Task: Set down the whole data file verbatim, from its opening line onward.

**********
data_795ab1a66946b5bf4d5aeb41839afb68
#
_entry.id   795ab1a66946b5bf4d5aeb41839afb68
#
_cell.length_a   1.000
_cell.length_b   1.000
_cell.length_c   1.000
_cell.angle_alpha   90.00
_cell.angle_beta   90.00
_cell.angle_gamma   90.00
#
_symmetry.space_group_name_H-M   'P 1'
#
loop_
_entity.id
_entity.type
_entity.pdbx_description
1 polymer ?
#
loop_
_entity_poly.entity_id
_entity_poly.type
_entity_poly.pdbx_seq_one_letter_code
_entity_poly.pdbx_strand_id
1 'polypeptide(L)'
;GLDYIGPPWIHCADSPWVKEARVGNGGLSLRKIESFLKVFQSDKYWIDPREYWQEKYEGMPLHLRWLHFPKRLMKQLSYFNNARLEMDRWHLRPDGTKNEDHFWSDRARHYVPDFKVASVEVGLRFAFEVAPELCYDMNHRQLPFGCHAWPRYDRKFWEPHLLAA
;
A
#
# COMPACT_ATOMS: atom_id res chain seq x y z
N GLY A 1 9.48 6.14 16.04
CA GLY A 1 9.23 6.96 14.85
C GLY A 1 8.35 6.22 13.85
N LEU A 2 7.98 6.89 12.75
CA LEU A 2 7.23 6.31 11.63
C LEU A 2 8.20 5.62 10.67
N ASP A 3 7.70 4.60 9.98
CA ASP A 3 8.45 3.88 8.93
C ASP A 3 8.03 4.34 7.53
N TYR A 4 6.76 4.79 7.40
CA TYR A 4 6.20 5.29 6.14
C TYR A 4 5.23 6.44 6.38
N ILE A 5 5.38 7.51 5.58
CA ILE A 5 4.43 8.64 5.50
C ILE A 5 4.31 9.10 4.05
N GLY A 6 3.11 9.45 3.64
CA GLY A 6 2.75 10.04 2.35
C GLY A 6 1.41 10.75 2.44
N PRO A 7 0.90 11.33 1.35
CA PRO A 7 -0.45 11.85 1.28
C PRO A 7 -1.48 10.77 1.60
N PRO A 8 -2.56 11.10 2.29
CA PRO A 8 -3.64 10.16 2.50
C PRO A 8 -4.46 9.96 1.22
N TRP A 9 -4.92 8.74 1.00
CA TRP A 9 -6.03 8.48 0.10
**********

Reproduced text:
data_795ab1a66946b5bf4d5aeb41839afb68
#
_entry.id   795ab1a66946b5bf4d5aeb41839afb68
#
_cell.length_a   1.000
_cell.length_b   1.000
_cell.length_c   1.000
_cell.angle_alpha   90.00
_cell.angle_beta   90.00
_cell.angle_gamma   90.00
#
_symmetry.space_group_name_H-M   'P 1'
#
loop_
_entity.id
_entity.type
_entity.pdbx_description
1 polymer ?
#
loop_
_entity_poly.entity_id
_entity_poly.type
_entity_poly.pdbx_seq_one_letter_code
_entity_poly.pdbx_strand_id
1 'polypeptide(L)'
;GLDYIGPPWIHCADSPWVKEARVGNGGLSLRKIESFLKVFQSDKYWIDPREYWQEKYEGMPLHLRWLHFPKRLMKQLSYFNNARLEMDRWHLRPDGTKNEDHFWSDRARHYVPDFKVASVEVGLRFAFEVAPELCYDMNHRQLPFGCHAWPRYDRKFWEPHLLAA
;
A
#
# COMPACT_ATOMS: atom_id res chain seq x y z
N GLY A 1 9.48 6.14 16.04
CA GLY A 1 9.23 6.96 14.85
C GLY A 1 8.35 6.22 13.85
N LEU A 2 7.98 6.89 12.75
CA LEU A 2 7.23 6.31 11.63
C LEU A 2 8.20 5.62 10.67
N ASP A 3 7.70 4.60 9.98
CA ASP A 3 8.45 3.88 8.93
C ASP A 3 8.03 4.34 7.53
N TYR A 4 6.76 4.79 7.40
CA TYR A 4 6.20 5.29 6.14
C TYR A 4 5.23 6.44 6.38
N ILE A 5 5.38 7.51 5.58
CA ILE A 5 4.43 8.64 5.50
C ILE A 5 4.31 9.10 4.05
N GLY A 6 3.11 9.45 3.64
CA GLY A 6 2.75 10.04 2.35
C GLY A 6 1.41 10.75 2.44
N PRO A 7 0.90 11.33 1.35
CA PRO A 7 -0.45 11.85 1.28
C PRO A 7 -1.48 10.77 1.60
N PRO A 8 -2.56 11.10 2.29
CA PRO A 8 -3.64 10.16 2.50
C PRO A 8 -4.46 9.96 1.22
N TRP A 9 -4.92 8.74 1.00
CA TRP A 9 -6.03 8.48 0.10